Martin Smith: Before we start envying Swansea, just look at what we have to be grateful for
I HAD always considered a home game against Fulham in 1986, when Graham Shaw's winning goal was the only thing to warm us up, to be the coldest I've ever been at a Stoke City game.
Well that was before Tuesday night and Stoke's bone-numbing FA Cup replay against Crystal Palace at the Brit.
So Palace's 87th-minute equaliser was a crushing blow ... as it condemned us to a further half-an-hour of frozen torture.
Yet there was something to give us a warm feeling as it was during this 30 minutes that the Potters finally got their 2013 underway.
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While we failed to impress for the first 90 minutes, we were very good for that final half-an-hour.
And the prize for finally managing to see off Palace so handsomely? Well it's that fourth-round tie against old cup foes Manchester City at what will hopefully be a much warmer – and fuller – Britannia Stadium.
Seeing Jon Walters shrug off his Chelsea disaster to inspire our victory over Palace was also heart-warming.
Walters had nothing to apologise for after those couple of own goals and his penalty miss last weekend, but he still set the record straight against Palace by bagging a couple at the right end. It was a victory for endeavour and commitment over cruel misfortune.
There have been times over the past 18 months when I don't believe Walters has deserved the automatic place he's been granted in our starting XI. However, over the past few weeks he's been back to his very best and shown why the manager has so much faith in him.
And the response he received from fans towards the end of his Chelsea nightmare must have meant a lot to him. You could see his appreciation on Tuesday when he ran to supporters to acknowledge them after both of his goals.
Of course, exactly how many fans were left inside the Brit by the end of our Chelsea mauling has been a matter of much angst over the past few days.
We're all used to seeing some fans start to slip away from the stadium from about the 85th minute onwards, irrespective of how important the game is or what the score might be.
On Saturday, though, there was a lot of anger and even a few verbal and physical confrontations at the mass exodus which took place when Chelsea netted their fourth goal on 72 minutes.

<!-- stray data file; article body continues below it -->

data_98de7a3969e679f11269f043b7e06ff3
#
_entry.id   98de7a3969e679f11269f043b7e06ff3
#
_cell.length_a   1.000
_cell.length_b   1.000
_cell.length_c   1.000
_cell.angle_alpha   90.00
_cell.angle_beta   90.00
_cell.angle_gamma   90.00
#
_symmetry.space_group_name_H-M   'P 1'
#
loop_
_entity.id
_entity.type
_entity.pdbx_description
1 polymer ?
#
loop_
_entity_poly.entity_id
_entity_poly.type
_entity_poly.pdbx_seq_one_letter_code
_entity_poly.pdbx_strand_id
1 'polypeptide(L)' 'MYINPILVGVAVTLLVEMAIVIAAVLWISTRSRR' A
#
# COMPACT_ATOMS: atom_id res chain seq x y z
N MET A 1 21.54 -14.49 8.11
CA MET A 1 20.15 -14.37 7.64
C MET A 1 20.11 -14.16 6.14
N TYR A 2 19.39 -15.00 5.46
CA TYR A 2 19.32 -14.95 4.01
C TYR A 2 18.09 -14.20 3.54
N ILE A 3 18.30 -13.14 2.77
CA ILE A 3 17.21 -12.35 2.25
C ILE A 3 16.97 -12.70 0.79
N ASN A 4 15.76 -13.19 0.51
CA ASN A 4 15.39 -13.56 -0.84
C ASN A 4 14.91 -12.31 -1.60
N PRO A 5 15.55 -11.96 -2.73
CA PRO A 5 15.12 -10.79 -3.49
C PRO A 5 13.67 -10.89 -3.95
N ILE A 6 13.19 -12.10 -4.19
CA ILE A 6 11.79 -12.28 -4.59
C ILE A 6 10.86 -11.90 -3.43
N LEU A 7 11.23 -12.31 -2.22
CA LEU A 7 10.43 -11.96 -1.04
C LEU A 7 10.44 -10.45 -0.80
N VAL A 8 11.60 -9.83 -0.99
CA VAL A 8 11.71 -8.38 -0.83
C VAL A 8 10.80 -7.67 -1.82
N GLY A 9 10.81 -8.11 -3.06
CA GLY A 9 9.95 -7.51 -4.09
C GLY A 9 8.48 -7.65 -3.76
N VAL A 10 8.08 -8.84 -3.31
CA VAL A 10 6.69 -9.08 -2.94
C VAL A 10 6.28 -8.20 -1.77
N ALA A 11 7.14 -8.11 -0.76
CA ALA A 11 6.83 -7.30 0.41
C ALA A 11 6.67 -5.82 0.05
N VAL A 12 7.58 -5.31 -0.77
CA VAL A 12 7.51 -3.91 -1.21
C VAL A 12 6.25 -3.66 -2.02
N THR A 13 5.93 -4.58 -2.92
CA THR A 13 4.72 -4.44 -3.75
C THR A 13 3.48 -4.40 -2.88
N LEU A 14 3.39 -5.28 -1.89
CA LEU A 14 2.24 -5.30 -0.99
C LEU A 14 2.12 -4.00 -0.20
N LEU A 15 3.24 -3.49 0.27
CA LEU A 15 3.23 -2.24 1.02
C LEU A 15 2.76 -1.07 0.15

Many fans didn't appreciate seeing so many of their fellow Stokies get up and leave when they were doing their best to support their team in the face of such bad luck. If you have paid your money then it's up to you what time you decide to leave a game, but it did detract from the bear-pit image of the Brit when so many people head for the exits straight after an opposition goal. It's not something I'd ever do. Not again, anyway.
Back in March 1973, my dad and I were faced with the prospect of missing the last few minutes of a night game against Tottenham to catch the 151 bus to Baddeley Green.
It was either that, or watch all of the game and then wait an hour for the next bus home.
We left early. Stoke were trailing 1-0 at the time.
We got home to see on Sportsnight that Jimmy Greenhoff had netted an injury-time equaliser. How we both wished we had waited for that later bus. That's the last time I left a home game early, but nobody should have to face confrontation just because they have opted to go. It is their choice and should be respected.
Snow permitting, this weekend we face Swansea City at the Liberty Stadium.
It will doubtless be a tough match, although we may benefit from the Welsh side being distracted by their League Cup semi-final clash with Chelsea just a few days later.
All they have to do is protect their precious 2-0 first-leg lead to ensure a Wembley final place against Villa or Bradford City, so you can see why it will be a big deal for them.
Of course, that first-leg victory at Stamford Bridge followed equally impressive wins at Arsenal and Liverpool, prompting some Stokies to compare what Swansea are achieving at the homes of big clubs to our own record at these grounds over the past five seasons.
If truth be told, I wish we were a little more adventurous at some of these places too, and I don't mind admitting that I've been somewhat envious of the Swans' accomplishments since promotion – achieved on a far smaller budget than ours.
But you do have to be careful when looking at what other clubs have done. You can often forget all that your own club has achieved and all you have to be thankful for.
What Stoke City have done over the past six seasons has been wonderful, and we also have plenty of moments to look back on and cherish.
Take away the odd frustrations and moments when you feel we could have done better and you are still left with an awful lot to treasure.
Yes, Swansea have done well, and you have to tip your hat to them in recognition of that, but we have done very well too.
We have reached the point of being an established Premier League side who have still yet to be involved in a serious relegation battle after five years in the top flight.
So we may look a little enviously at what Swansea are doing, but we should also recall the current status of Hull, Wolves, Birmingham, Blackburn, Bolton and Middlesbrough – to name just a few. They'd all love to be in our position.